#6 Sorcery! 4


Another mobile game, but on the list for a reason. Steven Jackson’s Sorcery!-series, is a love letter to anybody who has been into RPG or general RP, and we have finally gotten the last chapter to this beautiful series. You play as a hero, traversing through this adventure and choosing your own path with clear consequences. There is a lot of strategy, both in the simple combat and in the choices you make, with an intriguing story and area to explore. While I would recommend getting the previous entries as well, playing this alone is also possible and should not be overlooked.

#5 Fire Emblem Fates

Fire Emlem Fates.png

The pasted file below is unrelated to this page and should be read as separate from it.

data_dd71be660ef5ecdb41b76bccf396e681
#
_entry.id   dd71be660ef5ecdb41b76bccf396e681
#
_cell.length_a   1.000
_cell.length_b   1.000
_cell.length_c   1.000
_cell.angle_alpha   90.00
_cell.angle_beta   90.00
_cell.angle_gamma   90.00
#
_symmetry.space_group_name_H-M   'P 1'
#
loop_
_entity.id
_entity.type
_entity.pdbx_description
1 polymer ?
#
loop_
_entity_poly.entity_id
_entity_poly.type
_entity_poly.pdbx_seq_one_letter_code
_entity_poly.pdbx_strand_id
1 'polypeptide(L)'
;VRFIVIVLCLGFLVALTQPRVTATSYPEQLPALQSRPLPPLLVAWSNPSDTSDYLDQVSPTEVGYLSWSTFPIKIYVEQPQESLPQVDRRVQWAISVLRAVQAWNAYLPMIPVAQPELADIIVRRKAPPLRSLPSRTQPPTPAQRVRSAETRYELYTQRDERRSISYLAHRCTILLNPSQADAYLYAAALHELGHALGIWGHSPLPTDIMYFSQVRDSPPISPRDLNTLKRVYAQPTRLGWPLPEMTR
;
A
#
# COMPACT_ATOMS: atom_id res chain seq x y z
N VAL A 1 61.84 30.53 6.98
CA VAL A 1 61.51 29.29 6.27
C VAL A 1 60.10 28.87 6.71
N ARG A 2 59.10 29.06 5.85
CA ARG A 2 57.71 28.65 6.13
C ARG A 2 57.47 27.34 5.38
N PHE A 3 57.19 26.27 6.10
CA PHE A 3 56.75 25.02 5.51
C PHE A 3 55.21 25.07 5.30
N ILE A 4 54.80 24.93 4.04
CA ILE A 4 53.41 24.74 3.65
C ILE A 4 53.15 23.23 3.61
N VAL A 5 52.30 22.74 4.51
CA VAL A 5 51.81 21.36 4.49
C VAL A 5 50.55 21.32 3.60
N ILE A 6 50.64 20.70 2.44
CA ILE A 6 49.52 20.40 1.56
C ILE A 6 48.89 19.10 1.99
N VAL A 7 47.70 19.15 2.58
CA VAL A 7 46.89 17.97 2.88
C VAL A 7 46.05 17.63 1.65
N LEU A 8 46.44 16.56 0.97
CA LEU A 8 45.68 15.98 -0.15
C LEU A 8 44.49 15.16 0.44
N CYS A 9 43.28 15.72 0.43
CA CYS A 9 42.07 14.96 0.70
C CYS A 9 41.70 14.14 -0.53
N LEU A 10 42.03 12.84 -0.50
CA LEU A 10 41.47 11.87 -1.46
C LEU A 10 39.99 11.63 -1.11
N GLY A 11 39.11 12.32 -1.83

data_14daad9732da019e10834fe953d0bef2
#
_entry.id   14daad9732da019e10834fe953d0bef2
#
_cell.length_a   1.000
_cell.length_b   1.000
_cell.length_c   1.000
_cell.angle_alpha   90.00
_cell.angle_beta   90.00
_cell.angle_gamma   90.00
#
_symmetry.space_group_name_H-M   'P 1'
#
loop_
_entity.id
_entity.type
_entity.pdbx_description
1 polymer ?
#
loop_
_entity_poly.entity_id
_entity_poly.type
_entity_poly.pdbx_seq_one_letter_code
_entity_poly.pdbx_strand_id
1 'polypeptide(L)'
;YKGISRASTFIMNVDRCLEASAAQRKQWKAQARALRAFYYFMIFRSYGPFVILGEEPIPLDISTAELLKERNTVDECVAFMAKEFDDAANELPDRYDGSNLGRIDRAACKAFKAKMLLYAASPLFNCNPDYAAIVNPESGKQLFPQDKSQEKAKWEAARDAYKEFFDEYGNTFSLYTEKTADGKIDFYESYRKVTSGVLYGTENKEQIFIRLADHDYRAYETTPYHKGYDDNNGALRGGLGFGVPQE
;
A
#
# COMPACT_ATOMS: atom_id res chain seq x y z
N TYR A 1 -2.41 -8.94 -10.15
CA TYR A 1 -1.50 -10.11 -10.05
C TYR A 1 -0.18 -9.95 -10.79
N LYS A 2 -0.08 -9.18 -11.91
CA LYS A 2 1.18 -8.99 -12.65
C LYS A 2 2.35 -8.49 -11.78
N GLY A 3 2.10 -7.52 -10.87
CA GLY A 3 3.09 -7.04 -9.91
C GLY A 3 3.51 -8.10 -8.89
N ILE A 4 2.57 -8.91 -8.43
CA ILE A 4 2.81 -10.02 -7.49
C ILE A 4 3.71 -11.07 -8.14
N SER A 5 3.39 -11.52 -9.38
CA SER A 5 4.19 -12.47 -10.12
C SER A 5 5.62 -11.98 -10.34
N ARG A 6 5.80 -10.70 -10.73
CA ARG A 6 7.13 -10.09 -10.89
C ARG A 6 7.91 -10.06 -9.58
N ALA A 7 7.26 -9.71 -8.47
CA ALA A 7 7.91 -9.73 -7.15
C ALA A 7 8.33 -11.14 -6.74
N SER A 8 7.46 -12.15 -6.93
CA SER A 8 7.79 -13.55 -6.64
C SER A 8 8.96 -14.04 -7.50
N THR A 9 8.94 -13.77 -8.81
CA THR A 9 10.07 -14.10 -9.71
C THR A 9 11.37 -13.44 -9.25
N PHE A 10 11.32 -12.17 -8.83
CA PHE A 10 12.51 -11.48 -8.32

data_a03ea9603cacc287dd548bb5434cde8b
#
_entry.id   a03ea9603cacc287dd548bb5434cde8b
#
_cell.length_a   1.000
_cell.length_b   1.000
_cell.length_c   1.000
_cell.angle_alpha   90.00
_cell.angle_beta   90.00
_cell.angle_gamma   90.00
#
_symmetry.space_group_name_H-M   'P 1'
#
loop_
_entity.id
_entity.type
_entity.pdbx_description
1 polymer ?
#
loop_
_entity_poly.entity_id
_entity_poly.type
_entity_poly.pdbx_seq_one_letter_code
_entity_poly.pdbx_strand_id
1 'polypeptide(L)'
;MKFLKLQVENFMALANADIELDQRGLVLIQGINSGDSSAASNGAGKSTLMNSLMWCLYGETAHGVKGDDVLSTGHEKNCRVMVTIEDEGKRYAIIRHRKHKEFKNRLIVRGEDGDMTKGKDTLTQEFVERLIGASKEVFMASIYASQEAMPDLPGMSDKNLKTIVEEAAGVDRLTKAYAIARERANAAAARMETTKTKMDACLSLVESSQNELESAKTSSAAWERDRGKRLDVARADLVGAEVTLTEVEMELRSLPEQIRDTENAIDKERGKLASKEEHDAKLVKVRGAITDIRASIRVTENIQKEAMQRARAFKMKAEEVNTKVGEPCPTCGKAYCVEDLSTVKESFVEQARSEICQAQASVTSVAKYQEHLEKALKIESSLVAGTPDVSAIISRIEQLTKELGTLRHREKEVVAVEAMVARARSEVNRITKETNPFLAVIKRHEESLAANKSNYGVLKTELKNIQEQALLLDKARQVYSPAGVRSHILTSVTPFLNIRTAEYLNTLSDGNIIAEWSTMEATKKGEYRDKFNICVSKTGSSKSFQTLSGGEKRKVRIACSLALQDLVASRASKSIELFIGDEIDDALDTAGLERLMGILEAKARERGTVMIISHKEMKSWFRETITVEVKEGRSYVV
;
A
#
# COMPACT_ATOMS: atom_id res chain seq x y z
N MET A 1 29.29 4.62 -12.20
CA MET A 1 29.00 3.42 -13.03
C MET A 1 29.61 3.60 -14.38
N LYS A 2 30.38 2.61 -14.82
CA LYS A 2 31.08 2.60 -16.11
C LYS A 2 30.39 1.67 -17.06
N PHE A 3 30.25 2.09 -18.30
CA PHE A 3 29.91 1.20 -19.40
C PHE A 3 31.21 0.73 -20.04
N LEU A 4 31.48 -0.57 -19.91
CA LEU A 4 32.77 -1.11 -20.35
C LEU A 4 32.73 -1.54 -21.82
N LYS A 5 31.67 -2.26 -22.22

I was not expecting to cheat a bit here, but really: the Fire Emblem Fates games are lovely and fantastic, with small, unique parts to distinguish them from their predecessors, as well as taking elements from my personal favorite: Awakening. Having plenty of characters to meet and interact with, many harsh moments, and being sent into a tug of war between two sides, are all intriguing. The same quality was given to the strategy where the AI is brutal and death is something that will always feel like a clear loss. The Castle-hub is also a really neat idea, and with elements such as no weapons breaking, gives it a reason for both newcomers and Fire-Emblem-veterans to enjoy. Personally, I love Conquest the most, but you really can’t go wrong with either one.

#4 Pony Island

Pony Island.jpg